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This is my first psychological cult thriller and I am feeling indifferent about it. It had an interesting premise about a religious cult situated in an old prison. However, it took me a while to finish and I felt like the dual timelines (then/now) did not connect together right away. I enjoyed the Summer storyline better and I thought it was more interesting than the present. It did picked up towards the middle but the ending was mediocre.

Thank you to NetGallery and to Harlequin Trade Publishing for my copy for my honest review
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As someone who studied religion in college and looked into polygamous relationships, this book sucked me in. Although it is not the same, it was a cult that the character was brought into and taken advantage of. I was so interested in the idea of the cult and the process by which the character got out. The book switches back and forth from “now” and “then” until they finally merge at the end. Another great book by Fisher!
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Tarryn Fisher has written a gripping psychological thriller that makes me want to try more of her books!
"An Honest Lie" follows the current and past life of Rainy. In her current life, Rainy is a New York woman trying to fit into her boyfriend's life in the mountains. In her past, Summer is a young girl trying to survive a cult. The story jumps back and forth between the past and the present, allowing the two to meet near the end of the book.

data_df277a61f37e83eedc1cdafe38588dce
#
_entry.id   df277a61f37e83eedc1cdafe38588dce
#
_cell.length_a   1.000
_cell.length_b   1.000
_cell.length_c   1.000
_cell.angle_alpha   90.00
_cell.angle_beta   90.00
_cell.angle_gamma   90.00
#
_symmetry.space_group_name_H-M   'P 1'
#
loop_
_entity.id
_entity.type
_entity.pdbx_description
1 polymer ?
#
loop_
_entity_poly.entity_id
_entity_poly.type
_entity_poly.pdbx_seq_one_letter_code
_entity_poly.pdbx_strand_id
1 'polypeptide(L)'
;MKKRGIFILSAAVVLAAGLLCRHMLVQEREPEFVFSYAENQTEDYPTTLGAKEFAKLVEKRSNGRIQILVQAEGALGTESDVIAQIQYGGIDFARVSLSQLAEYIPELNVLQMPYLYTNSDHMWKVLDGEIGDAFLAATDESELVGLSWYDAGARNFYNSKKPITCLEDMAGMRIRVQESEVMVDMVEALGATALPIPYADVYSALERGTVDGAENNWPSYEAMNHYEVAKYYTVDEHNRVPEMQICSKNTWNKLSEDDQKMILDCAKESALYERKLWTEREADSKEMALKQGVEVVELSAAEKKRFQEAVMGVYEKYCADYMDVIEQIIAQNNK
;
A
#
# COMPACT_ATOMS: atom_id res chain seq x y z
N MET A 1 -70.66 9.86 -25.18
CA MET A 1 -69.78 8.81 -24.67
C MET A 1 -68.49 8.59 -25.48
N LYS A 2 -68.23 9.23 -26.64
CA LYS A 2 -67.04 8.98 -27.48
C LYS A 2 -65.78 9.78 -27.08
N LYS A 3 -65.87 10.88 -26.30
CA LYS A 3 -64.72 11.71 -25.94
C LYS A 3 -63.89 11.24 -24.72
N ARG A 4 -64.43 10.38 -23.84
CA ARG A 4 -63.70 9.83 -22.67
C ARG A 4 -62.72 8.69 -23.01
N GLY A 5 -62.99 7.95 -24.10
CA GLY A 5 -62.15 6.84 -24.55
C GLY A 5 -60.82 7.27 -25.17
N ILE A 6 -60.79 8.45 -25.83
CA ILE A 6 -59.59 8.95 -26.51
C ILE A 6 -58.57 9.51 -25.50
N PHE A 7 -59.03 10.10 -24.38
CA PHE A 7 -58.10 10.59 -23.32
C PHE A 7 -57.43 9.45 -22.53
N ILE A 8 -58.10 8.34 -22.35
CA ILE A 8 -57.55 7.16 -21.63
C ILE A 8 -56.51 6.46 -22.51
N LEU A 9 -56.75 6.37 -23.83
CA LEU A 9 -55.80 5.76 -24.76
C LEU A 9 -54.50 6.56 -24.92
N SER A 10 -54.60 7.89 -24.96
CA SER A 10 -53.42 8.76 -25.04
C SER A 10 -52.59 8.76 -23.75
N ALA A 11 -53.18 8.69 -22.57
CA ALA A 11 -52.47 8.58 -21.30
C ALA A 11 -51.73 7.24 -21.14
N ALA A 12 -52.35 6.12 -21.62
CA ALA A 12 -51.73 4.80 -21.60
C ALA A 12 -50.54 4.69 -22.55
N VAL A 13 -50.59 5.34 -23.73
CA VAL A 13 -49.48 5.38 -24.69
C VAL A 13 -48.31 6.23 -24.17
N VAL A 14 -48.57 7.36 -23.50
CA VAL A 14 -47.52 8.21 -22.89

I found the story of Summer to be very riveting and intriguing, always leaving me wanting to know more when each chapter ended. The character of Summer is very relatable and draws you in with the loss of her father and lack of other family members outside of her mother. It makes the appeal of the cult more believable.
The story of Rainy, follows her on a girls trip to Vegas, where her past and present intertwine.
The only downfall of the novel was that Rainy's story progresses at a much slower pace than Summer's.
I would highly recommend to anyone interested in cults or psychological thrillers.
Thank you NetGalley for the ARC.
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2.5 stars

I have read and reviewed a number of Tarryn Fisher's books in the past this one didn't really sit in my brain the way some of her others have, I feel like there was so much of this book that could have been left out you don't really get into any of the major plot points until like the last quarter of the book. overall I just didn't find it to be that enjoyable. I didn't like any of the characters, and the story I found kind of boring. I also didn't like the flip-flop between timelines.

thank you to Netgalley and Graydon House for an eARC in exchange for an honest review